Photo by NPR

The tornado that tore through Mayfield, Kentucky caused untold devastation. Entire neighborhoods were blown apart by the extreme winds, and weeks later, survivors are still feeling traumatized. Marty Janes and his wife were getting ready for bed when the storm ripped off their roof. “It sounded like a nuclear bomb,” he said. The two were on opposite ends of the house, and Marty was badly cut as he tried to reach his wife, who was trapped under the wreckage. Paramedics finally rescued Marty and took him to the hospital, and it was twenty-four long hours before he knew for sure that his wife had survived.  

The storm took seventy-seven lives in Kentucky, plus another dozen in surrounding states. When you meet people who went through this storm you hear stories of miracles, answered prayers, heartbreaking losses and questions on why this happened. Many are now living with relatives like Jada and Jerritt Watts and their infant daughter who were looking forward to celebrating their first Christmas in a house they had bought this past year. When they heard tornado sirens, they took shelter in the bathtub and covered their heads with a pillow. Their house exploded and the tub was catapulted into the street. Miraculously, all survived.

Unfortunately, like the Watts family, most Americans are uninformed on benefits of various construction materials that could provide a safer living environment.

Photo provided by NY Post

Too many times, we have heard stories from friends, families and news outlets about people losing everything. As I write this article, I wonder what can be done? 

Keep in mind, at the most fundamental level, building codes were established to protect the health, safety, and welfare of communities. Is building to minimum standards a benefit or disaster waiting to happen across this great nation? Are we more concerned about profit margins instead of the health, safety and welfare of American citizens? Some will say that it is a complicated answer but let’s be honest, money drives most decisions and not the loss of property and lives.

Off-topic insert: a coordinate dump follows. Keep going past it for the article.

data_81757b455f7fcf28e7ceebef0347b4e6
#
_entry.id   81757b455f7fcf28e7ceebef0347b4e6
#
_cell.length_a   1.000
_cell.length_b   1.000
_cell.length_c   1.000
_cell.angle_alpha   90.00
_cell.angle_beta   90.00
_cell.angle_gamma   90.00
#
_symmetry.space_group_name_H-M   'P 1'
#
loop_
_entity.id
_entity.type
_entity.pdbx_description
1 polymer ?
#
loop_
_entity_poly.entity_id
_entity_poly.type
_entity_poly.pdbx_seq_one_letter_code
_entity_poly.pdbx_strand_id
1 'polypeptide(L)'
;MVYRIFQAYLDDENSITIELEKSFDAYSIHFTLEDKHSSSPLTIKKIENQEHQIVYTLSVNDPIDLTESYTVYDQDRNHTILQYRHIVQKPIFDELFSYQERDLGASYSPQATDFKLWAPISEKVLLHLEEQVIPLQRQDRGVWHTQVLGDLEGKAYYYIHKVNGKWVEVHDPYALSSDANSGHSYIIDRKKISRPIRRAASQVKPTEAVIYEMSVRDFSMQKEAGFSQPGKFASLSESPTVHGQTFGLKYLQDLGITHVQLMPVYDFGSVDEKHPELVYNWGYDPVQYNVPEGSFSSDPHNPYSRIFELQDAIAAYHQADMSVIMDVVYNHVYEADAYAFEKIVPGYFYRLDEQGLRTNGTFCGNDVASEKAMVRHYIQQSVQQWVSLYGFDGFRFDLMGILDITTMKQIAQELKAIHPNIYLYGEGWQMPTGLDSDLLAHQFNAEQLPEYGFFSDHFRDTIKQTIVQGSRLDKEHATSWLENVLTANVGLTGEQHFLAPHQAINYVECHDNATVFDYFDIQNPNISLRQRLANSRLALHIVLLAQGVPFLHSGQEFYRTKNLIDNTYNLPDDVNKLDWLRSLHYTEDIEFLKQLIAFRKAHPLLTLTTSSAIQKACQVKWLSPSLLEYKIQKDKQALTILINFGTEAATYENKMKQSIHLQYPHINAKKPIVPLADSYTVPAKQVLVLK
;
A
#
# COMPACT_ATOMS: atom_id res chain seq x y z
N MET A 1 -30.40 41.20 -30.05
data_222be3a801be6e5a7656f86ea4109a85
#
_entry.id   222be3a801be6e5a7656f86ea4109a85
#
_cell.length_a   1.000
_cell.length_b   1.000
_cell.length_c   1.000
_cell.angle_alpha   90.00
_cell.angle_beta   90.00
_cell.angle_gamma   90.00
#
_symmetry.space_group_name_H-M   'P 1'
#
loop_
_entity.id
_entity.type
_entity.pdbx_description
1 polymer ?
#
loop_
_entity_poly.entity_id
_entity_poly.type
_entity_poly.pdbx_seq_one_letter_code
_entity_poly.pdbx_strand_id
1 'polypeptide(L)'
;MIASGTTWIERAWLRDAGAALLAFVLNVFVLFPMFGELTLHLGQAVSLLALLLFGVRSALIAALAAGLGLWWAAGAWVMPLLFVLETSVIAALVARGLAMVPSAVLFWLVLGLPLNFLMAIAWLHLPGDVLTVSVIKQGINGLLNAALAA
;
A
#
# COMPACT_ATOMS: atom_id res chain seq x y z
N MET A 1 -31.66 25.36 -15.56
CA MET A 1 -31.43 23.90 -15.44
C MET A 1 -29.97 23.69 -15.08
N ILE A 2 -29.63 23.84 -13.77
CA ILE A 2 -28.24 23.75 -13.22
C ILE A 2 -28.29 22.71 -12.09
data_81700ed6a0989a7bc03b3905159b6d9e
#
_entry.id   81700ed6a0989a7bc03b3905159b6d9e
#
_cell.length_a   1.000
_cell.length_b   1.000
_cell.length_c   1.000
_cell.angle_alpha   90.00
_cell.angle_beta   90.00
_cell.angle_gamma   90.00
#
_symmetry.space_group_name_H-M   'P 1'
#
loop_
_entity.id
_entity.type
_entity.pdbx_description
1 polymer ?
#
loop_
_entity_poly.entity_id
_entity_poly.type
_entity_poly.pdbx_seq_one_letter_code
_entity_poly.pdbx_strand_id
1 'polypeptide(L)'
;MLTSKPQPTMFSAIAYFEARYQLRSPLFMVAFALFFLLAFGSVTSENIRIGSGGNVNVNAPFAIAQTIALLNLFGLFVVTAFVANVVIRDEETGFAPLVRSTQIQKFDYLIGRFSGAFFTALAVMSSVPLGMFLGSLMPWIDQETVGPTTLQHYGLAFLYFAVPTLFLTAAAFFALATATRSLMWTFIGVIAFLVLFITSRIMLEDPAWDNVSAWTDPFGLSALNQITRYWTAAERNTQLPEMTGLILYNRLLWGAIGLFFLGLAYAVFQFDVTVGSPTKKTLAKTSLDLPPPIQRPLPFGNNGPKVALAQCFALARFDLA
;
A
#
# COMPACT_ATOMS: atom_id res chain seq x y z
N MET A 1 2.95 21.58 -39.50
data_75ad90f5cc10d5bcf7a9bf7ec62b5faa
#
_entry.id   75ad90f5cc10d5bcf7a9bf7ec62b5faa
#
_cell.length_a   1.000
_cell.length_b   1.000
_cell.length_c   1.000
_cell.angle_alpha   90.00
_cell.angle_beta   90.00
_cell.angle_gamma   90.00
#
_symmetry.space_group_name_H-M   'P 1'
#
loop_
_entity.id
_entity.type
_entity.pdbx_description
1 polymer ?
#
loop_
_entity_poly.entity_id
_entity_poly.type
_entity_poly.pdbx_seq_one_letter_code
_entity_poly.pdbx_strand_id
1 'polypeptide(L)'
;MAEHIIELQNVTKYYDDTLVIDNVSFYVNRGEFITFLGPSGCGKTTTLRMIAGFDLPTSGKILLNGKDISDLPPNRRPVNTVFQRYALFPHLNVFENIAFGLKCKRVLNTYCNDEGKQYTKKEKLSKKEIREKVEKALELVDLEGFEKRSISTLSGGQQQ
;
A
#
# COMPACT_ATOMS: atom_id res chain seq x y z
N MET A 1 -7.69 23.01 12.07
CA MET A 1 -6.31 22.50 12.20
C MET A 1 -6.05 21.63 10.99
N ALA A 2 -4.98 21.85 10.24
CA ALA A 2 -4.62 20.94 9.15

One of the best ways that citizens can fight for their communities is to push for stronger building codes. Citizens should demand structures to be built above the minimum building standards. The lack of information to families and communities around the nation is a large concern of the Southeast Concrete Masonry Association (SCMA). The SCMA has a responsibility to be a resource on how to build more resilient and sustainable communities and allow concrete masonry to be part of the overall solution.

As we move into 2022, we have shifted our Concrete Masonry Academy focus to quarterly initiatives to help the professional community and consumers become educated on why concrete masonry is the best solution to help communities create a safer place to call home.

Disaster Resistance Properties of Concrete Masonry


Concrete masonry offers a noncombustible option for construction – providing protection for occupants and property.

  • For interior walls, it helps contain a fire within the compartment, preventing it from spreading throughout the building. 
  • As an exterior wall, it helps prevent a fire from jumping from building to building.
  • Concrete masonry helps contain a fire even if no water supply is available.
  • Concrete masonry structures that endure a fire can often be rebuilt with little envelope reconstruction.


Debris driven by high winds presents the greatest hazard during hurricanes and tornados. Tests show that concrete masonry wall systems suffer no structural damage when impacted by debris carried by hurricane and tornado-force winds.


Concrete masonry is not damaged by water. In fact, it continues to gain strength in the presence of moisture. In flood-damaged areas, masonry buildings are often the only ones left standing, and are ready for reuse.


Buildings constructed according to proper guidelines with reinforced masonry walls have a record of surviving earthquakes intact and structurally sound. In reinforced masonry construction, the combination of concrete and steel provides the three most important properties for earthquake resistance: stiffness, strength and ductility.


Due to the sheer mass of concrete masonry, it has demonstrated superior blast resistance through years of critical tests. It is specified on many governmental and other security-related structures.

Click here to learn more about why concrete masonry is safe and resilient.

Please stand up for your community and demand stronger building codes. Your family deserves a safer community and tomorrow!

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